C. Tests
Laboratory investigations:
Blood analysis: Elevated platelets levels increase the susceptibility to clot formation.
Diagnostic Studies:
  • Venous Reflux Study: this is a non-invasive test carried out in our clinic used to detect the presence of venous insufficiency
  • Venous Doppler: is a non-invasive test done in our clinic showing the direction of blood flow and detects thrombus (clot) formation
  • Magnetic Resonance Venography (MRV): is an imaging study used to provide a detailed picture of the deep and superficial veins of the legs using radio waves within a strong magnetic field
  • Direct Contrast Venography: is an invasive test used to detect venous and nonvascular causes of leg pain and edema
  • Intravenous Ultrasound (IVUS): A catheter is placed into the veins in the pelvis and an ultrasound image is taken from inside the vein. This gives an accurate assessment of whether there are any obstructions to blood flow.

How is it treated?

The goal in treatment is to reduce symptoms and correct the underlying problem.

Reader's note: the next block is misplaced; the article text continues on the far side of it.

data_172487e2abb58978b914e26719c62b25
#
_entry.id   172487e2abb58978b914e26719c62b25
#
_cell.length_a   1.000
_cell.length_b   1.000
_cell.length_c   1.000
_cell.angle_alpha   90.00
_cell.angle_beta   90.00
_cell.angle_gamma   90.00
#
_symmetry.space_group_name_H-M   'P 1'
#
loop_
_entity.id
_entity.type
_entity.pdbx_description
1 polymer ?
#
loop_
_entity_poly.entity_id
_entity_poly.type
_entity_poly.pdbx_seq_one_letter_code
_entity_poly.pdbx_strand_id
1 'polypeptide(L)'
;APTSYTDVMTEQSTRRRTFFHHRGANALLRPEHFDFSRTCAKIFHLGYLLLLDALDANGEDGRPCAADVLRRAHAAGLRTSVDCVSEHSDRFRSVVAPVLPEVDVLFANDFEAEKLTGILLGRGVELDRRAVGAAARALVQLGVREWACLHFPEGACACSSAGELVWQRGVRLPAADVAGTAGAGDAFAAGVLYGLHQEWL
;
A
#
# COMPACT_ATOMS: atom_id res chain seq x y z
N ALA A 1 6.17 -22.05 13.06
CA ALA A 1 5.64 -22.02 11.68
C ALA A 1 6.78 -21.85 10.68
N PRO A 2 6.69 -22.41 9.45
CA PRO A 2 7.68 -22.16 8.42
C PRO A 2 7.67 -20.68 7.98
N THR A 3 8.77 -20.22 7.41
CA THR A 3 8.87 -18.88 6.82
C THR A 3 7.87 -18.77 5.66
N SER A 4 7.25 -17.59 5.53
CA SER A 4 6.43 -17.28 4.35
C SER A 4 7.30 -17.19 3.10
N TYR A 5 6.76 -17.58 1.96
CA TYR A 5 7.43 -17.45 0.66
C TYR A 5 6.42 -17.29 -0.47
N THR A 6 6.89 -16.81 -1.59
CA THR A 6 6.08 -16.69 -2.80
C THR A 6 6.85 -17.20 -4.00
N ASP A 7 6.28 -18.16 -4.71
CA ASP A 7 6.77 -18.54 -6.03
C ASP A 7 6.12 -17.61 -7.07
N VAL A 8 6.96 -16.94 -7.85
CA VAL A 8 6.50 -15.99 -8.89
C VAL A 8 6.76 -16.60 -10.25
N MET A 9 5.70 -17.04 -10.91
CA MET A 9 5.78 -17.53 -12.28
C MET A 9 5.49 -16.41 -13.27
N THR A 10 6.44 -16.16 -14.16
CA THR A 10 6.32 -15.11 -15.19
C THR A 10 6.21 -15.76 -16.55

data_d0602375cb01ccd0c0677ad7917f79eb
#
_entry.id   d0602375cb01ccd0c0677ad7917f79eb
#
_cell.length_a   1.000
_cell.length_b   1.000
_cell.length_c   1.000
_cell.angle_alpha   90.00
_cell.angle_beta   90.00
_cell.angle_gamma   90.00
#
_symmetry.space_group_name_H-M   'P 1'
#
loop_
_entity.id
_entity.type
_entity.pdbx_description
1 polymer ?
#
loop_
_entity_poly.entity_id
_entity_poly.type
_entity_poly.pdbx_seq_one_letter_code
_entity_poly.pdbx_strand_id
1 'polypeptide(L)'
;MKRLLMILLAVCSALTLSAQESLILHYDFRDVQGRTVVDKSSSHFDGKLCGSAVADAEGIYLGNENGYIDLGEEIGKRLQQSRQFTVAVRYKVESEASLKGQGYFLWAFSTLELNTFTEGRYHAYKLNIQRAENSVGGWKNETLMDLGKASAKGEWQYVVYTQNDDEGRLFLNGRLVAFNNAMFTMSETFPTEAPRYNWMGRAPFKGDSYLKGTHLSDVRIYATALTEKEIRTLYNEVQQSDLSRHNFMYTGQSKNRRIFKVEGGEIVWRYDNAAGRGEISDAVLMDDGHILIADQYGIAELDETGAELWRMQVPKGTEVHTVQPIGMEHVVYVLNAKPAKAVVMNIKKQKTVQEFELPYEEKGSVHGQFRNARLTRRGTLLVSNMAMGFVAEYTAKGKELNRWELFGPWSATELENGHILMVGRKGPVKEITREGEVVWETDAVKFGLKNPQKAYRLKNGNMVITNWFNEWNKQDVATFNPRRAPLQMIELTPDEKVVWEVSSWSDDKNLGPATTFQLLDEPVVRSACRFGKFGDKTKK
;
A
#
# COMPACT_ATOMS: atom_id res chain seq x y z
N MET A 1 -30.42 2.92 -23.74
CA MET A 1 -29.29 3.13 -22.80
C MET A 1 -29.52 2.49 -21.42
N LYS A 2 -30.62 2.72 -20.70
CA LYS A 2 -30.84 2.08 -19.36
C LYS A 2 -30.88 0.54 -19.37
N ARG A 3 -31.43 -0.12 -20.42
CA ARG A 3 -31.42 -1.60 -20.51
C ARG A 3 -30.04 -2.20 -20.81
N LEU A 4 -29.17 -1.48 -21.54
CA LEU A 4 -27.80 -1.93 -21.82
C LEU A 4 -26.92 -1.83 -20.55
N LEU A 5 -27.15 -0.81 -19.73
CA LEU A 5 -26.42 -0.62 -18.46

Conservative treatment:
  • Weight loss: Losing weight can boost the blood flow in your legs.
  • Leg Elevation: Legs are elevated just above the level of your heart for about 30 minutes and should be done three to four times a day. Elevation improves the drainage of blood and metabolites from the lower extremities. This helps relieve symptoms in patients with mild venous insufficiencies.
  • Exercise: Foot and leg exercises help to improve symptoms. Movement helps prevent stasis of blood and also helps the calf muscles pump blood up towards the heart.
  • Graduated Compression: this is the cornerstone of treatment.
Compression stockings can be used in all patients with venous insufficiency and is available in our clinic.  Compression stockings apply a greater amount of pressure toward the ankle while pressure tapers as it goes up the leg. Compression stockings prevent pooling of blood and help to improve blood flow from the lower extremities.